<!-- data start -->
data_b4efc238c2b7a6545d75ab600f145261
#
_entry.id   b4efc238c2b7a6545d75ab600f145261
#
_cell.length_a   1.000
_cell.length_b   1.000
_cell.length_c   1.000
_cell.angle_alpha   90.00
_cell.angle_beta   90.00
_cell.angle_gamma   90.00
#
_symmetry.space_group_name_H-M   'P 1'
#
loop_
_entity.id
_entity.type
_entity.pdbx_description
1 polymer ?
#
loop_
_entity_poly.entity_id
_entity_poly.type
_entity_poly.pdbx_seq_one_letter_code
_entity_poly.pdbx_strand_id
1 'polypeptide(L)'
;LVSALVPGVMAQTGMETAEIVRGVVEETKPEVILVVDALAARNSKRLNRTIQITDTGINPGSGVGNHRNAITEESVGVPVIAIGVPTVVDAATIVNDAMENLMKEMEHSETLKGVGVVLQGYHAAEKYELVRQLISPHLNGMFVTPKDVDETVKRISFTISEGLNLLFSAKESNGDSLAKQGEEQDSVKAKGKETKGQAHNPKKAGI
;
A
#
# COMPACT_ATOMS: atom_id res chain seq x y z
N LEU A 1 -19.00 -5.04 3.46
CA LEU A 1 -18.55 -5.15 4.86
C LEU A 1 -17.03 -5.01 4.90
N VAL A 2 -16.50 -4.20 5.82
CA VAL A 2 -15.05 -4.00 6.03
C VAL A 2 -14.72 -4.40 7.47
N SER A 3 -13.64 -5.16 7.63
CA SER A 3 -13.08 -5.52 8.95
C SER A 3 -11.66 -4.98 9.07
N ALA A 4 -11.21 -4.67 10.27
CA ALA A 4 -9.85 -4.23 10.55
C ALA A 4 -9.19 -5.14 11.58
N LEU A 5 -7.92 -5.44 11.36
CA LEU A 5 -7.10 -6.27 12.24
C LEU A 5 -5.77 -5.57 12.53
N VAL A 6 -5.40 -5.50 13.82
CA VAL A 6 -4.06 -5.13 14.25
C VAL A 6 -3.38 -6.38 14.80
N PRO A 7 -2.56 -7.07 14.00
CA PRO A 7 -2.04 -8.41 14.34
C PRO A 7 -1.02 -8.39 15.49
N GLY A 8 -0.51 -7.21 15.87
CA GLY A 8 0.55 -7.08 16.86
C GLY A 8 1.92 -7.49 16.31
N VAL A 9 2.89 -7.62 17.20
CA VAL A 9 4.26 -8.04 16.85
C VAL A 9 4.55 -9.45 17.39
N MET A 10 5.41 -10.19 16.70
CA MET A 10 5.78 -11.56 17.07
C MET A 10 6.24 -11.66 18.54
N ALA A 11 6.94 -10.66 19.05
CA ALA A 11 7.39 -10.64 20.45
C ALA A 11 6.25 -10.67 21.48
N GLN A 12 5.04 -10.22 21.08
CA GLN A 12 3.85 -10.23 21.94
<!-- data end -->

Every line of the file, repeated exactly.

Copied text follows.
data_b4efc238c2b7a6545d75ab600f145261
#
_entry.id   b4efc238c2b7a6545d75ab600f145261
#
_cell.length_a   1.000
_cell.length_b   1.000
_cell.length_c   1.000
_cell.angle_alpha   90.00
_cell.angle_beta   90.00
_cell.angle_gamma   90.00
#
_symmetry.space_group_name_H-M   'P 1'
#
loop_
_entity.id
_entity.type
_entity.pdbx_description
1 polymer ?
#
loop_
_entity_poly.entity_id
_entity_poly.type
_entity_poly.pdbx_seq_one_letter_code
_entity_poly.pdbx_strand_id
1 'polypeptide(L)'
;LVSALVPGVMAQTGMETAEIVRGVVEETKPEVILVVDALAARNSKRLNRTIQITDTGINPGSGVGNHRNAITEESVGVPVIAIGVPTVVDAATIVNDAMENLMKEMEHSETLKGVGVVLQGYHAAEKYELVRQLISPHLNGMFVTPKDVDETVKRISFTISEGLNLLFSAKESNGDSLAKQGEEQDSVKAKGKETKGQAHNPKKAGI
;
A
#
# COMPACT_ATOMS: atom_id res chain seq x y z
N LEU A 1 -19.00 -5.04 3.46
CA LEU A 1 -18.55 -5.15 4.86
C LEU A 1 -17.03 -5.01 4.90
N VAL A 2 -16.50 -4.20 5.82
CA VAL A 2 -15.05 -4.00 6.03
C VAL A 2 -14.72 -4.40 7.47
N SER A 3 -13.64 -5.16 7.63
CA SER A 3 -13.08 -5.52 8.95
C SER A 3 -11.66 -4.98 9.07
N ALA A 4 -11.21 -4.67 10.27
CA ALA A 4 -9.85 -4.23 10.55
C ALA A 4 -9.19 -5.14 11.58
N LEU A 5 -7.92 -5.44 11.36
CA LEU A 5 -7.10 -6.27 12.24
C LEU A 5 -5.77 -5.57 12.53
N VAL A 6 -5.40 -5.50 13.82
CA VAL A 6 -4.06 -5.13 14.25
C VAL A 6 -3.38 -6.38 14.80
N PRO A 7 -2.56 -7.07 14.00
CA PRO A 7 -2.04 -8.41 14.34
C PRO A 7 -1.02 -8.39 15.49
N GLY A 8 -0.51 -7.21 15.87
CA GLY A 8 0.55 -7.08 16.86
C GLY A 8 1.92 -7.49 16.31
N VAL A 9 2.89 -7.62 17.20
CA VAL A 9 4.26 -8.04 16.85
C VAL A 9 4.55 -9.45 17.39
N MET A 10 5.41 -10.19 16.70
CA MET A 10 5.78 -11.56 17.07
C MET A 10 6.24 -11.66 18.54
N ALA A 11 6.94 -10.66 19.05
CA ALA A 11 7.39 -10.64 20.45
C ALA A 11 6.25 -10.67 21.48
N GLN A 12 5.04 -10.22 21.08
CA GLN A 12 3.85 -10.23 21.94